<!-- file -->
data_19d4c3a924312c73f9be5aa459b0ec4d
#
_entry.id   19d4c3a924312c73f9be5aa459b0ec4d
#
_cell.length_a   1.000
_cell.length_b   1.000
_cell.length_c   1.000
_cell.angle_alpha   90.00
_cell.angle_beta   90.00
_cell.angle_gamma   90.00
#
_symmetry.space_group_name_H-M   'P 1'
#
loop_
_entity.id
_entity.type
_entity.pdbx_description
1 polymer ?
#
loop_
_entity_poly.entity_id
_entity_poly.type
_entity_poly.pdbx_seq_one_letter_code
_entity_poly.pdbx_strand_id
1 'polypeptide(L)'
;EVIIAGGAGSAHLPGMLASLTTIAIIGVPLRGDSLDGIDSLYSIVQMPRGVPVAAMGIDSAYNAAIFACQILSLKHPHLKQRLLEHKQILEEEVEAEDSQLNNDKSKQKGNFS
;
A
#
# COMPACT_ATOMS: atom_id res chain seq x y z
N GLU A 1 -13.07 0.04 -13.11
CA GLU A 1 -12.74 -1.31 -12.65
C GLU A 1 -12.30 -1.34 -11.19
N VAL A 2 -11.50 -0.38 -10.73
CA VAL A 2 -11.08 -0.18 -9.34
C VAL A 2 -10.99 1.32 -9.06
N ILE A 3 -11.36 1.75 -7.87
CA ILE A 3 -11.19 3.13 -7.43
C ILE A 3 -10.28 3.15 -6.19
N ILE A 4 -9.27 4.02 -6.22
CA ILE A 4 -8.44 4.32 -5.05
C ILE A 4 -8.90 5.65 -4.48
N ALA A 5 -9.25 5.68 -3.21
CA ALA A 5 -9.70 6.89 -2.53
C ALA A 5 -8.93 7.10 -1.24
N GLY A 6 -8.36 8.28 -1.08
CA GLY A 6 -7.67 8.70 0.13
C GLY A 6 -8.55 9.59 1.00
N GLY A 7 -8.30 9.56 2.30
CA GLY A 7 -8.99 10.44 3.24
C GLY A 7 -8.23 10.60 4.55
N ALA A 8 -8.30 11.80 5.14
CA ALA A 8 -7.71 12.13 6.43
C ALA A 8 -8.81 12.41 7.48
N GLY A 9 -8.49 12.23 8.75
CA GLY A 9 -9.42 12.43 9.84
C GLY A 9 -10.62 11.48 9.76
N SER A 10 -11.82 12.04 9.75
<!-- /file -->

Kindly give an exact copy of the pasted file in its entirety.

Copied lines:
data_19d4c3a924312c73f9be5aa459b0ec4d
#
_entry.id   19d4c3a924312c73f9be5aa459b0ec4d
#
_cell.length_a   1.000
_cell.length_b   1.000
_cell.length_c   1.000
_cell.angle_alpha   90.00
_cell.angle_beta   90.00
_cell.angle_gamma   90.00
#
_symmetry.space_group_name_H-M   'P 1'
#
loop_
_entity.id
_entity.type
_entity.pdbx_description
1 polymer ?
#
loop_
_entity_poly.entity_id
_entity_poly.type
_entity_poly.pdbx_seq_one_letter_code
_entity_poly.pdbx_strand_id
1 'polypeptide(L)'
;EVIIAGGAGSAHLPGMLASLTTIAIIGVPLRGDSLDGIDSLYSIVQMPRGVPVAAMGIDSAYNAAIFACQILSLKHPHLKQRLLEHKQILEEEVEAEDSQLNNDKSKQKGNFS
;
A
#
# COMPACT_ATOMS: atom_id res chain seq x y z
N GLU A 1 -13.07 0.04 -13.11
CA GLU A 1 -12.74 -1.31 -12.65
C GLU A 1 -12.30 -1.34 -11.19
N VAL A 2 -11.50 -0.38 -10.73
CA VAL A 2 -11.08 -0.18 -9.34
C VAL A 2 -10.99 1.32 -9.06
N ILE A 3 -11.36 1.75 -7.87
CA ILE A 3 -11.19 3.13 -7.43
C ILE A 3 -10.28 3.15 -6.19
N ILE A 4 -9.27 4.02 -6.22
CA ILE A 4 -8.44 4.32 -5.05
C ILE A 4 -8.90 5.65 -4.48
N ALA A 5 -9.25 5.68 -3.21
CA ALA A 5 -9.70 6.89 -2.53
C ALA A 5 -8.93 7.10 -1.24
N GLY A 6 -8.36 8.28 -1.08
CA GLY A 6 -7.67 8.70 0.13
C GLY A 6 -8.55 9.59 1.00
N GLY A 7 -8.30 9.56 2.30
CA GLY A 7 -8.99 10.44 3.24
C GLY A 7 -8.23 10.60 4.55
N ALA A 8 -8.30 11.80 5.14
CA ALA A 8 -7.71 12.13 6.43
C ALA A 8 -8.81 12.41 7.48
N GLY A 9 -8.49 12.23 8.75
CA GLY A 9 -9.42 12.43 9.84
C GLY A 9 -10.62 11.48 9.76
N SER A 10 -11.82 12.04 9.75